On January 11, 2013, the U.S. Securities and Exchange Commission (the “SEC”) approved new listing standards submitted by the New York Stock Exchange (“NYSE”) and the NASDAQ Stock Market (“NASDAQ”) concerning the independence of compensation committee members and the engagement and independence of compensation advisers. The new listing standards were required by the Dodd-Frank Act and the SEC rules adopted under the Dodd-Frank Act on June 20, 2012 (the “SEC Rules”).
As approved, the new listing standards of the NYSE (the “NYSE Rules”) and NASDAQ (the “NASDAQ Rules”) are nearly identical to the new listing standards initially proposed by the NYSE and NASDAQ on September 25, 2012.
The NYSE Rules will be effective on July 1, 2013, although companies are not required to comply with the NYSE Rules concerning the independence of compensation committee members until the earlier of (i) the first annual meeting held after January 15, 2014 or (ii) October 31, 2014.
The NASDAQ Rules also will be effective on July 1, 2013, although companies are not required to comply with the NASDAQ Rules concerning the independence of compensation committee members, and the requirement that companies have a formal compensation committee and written compensation committee charter, until the earlier of (i) the first annual meeting held after January 15, 2014 or (ii) October 31, 2014. In connection with these changes, NASDAQ-listed companies are required to certify to NASDAQ, no later than 30 days after the final applicable implementation deadline, that they have complied with the new compensation committee composition and charter requirements.
Compensation Committee Independence
Both the NYSE Rules and the NASDAQ Rules require listed companies to specifically consider additional information when making independence determinations for compensation committee members. In addition, the NASDAQ Rules impose a new objective independence requirement that must be met by compensation committee members.
The NYSE Rules do not make any changes in the objective independence requirements for compensation committee members, but they do specifically require the board of directors to consider certain information when making independence determinations for compensation committee members. The NYSE Rules require boards of directors, when making these determinations, to consider all factors specifically relevant to determining whether a director has a relationship to the listed company that is material to that director’s ability to be independent from management in connection with the duties of a compensation committee member, including, but not limited to:
the source of compensation of such director, including any consulting, advisory or other compensatory fee paid by the listed company to such director; and whether such director is affiliated with the listed company, a subsidiary of the listed company or an affiliate of a subsidiary of the listed company.
With respect to a director’s affiliation with the listed company, the NYSE clearly stated that it believed share ownership served to align directors’ interests with those of unaffiliated shareholders and would not adversely affect a director’s ability to be independent from management as a compensation committee member. Additionally, the commentary to the NYSE Rules indicates that the board should consider whether an affiliate relationship places a compensation committee member under the direct or indirect control of the listed company or its senior management, or creates a direct relationship between the director and members of senior management, in each case of a nature that would impair his or her ability to make independent judgments about the listed company’s executive compensation. As a result, it is clear that having a director who was also a large shareholder or was affiliated with a large shareholder serve as a compensation committee member would not be viewed as inappropriate by the NYSE.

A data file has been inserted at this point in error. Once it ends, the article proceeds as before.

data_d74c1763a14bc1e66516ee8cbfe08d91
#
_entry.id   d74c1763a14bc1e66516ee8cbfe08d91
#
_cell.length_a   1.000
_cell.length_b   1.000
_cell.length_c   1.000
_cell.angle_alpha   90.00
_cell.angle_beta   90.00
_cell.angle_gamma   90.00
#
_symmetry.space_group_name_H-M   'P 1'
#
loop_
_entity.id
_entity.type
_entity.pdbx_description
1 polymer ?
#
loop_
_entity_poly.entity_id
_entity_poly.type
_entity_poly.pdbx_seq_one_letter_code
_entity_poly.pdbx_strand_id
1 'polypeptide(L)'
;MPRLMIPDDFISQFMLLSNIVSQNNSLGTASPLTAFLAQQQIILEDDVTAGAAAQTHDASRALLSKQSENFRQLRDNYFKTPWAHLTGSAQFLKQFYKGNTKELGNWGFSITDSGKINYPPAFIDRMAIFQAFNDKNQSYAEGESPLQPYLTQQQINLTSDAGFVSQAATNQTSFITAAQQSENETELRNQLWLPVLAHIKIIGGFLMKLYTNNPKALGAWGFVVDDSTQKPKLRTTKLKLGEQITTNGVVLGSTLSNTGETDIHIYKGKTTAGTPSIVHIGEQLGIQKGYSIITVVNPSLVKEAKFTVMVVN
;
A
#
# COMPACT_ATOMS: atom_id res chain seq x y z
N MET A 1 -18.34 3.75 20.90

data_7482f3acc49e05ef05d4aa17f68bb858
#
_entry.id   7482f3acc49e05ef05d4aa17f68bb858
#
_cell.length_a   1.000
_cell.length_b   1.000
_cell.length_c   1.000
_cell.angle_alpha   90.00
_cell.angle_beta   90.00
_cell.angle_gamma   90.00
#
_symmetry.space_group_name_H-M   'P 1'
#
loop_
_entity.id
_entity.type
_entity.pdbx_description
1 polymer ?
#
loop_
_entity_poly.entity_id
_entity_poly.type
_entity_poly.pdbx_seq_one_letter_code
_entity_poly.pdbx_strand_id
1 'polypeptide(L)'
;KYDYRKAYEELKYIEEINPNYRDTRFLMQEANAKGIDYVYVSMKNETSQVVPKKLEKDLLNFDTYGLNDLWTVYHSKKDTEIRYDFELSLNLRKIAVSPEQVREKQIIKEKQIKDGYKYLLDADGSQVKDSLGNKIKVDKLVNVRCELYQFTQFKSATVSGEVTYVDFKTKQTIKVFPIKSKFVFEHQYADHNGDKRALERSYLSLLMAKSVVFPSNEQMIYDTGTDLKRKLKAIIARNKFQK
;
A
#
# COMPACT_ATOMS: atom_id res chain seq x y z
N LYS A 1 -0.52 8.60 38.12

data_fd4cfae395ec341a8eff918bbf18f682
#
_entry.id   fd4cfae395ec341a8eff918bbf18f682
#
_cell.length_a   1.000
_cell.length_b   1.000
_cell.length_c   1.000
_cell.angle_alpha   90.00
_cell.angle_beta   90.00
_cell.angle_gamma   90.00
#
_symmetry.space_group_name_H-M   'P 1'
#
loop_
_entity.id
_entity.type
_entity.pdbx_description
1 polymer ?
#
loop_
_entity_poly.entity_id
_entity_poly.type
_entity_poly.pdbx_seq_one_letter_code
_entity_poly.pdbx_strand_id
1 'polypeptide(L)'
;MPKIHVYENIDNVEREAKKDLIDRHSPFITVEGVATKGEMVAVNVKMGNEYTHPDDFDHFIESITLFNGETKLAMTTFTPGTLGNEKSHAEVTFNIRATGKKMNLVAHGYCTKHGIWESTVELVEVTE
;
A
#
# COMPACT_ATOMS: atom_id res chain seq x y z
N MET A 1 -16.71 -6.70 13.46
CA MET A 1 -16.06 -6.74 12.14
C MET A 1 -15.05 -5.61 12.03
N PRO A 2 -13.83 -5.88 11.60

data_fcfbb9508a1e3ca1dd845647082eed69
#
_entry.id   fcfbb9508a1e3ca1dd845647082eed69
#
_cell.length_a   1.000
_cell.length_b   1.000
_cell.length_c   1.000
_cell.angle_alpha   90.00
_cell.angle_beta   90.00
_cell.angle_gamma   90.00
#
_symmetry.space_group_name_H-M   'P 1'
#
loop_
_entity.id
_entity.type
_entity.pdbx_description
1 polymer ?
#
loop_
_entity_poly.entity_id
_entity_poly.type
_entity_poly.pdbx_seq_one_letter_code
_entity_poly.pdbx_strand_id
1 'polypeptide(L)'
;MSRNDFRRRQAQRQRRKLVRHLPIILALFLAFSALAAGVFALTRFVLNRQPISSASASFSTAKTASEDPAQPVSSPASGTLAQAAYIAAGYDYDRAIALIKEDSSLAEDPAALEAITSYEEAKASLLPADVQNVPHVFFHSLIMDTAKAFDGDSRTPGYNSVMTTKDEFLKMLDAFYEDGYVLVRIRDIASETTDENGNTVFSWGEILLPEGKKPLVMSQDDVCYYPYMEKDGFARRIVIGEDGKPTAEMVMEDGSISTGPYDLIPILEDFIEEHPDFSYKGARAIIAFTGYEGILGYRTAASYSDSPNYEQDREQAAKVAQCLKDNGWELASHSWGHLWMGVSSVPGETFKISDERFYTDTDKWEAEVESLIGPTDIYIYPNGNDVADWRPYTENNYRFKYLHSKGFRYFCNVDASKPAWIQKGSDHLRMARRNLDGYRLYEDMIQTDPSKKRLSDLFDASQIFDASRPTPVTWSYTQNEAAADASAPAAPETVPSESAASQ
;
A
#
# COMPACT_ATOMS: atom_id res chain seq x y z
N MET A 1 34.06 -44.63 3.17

Because the NYSE Rules do not include any new objective independence standards, companies will not necessarily be required to make changes to their compensation committee composition. However, because of the requirement to consider information that may not have been specifically considered in the past, some companies may need to include additional disclosure in their proxy statements to address Item 407(a)(3) of Regulation S-K, which requires companies to describe, by specific category or type, transactions, relationships or arrangements not otherwise disclosed that were considered by the board of directors in making its independence determination.
The NYSE Rules also provide listed companies with an opportunity to cure noncompliance with the compensation committee independence requirement in certain circumstances. If a compensation committee member ceases to be independent for reasons outside the member’s reasonable control, that person, with notice by the company to the NYSE, may remain a compensation committee member until the earlier of the next annual shareholders’ meeting or one year from the occurrence of the event that caused the member to be no longer independent, provided that a majority of the members of the compensation committee continue to be independent.
The NASDAQ Rules make two principal changes to the existing listing standards relating to the independence of compensation committee members.
First, the NASDAQ Rules prohibit compensation committee members from accepting, directly or indirectly, any consulting, advisory or other compensatory fee from the company or any subsidiary, subject to limited exceptions for director and committee member fees and fixed compensation under a retirement plan (including deferred compensation) for prior service with the company (provided that such compensation is not contingent on continued service).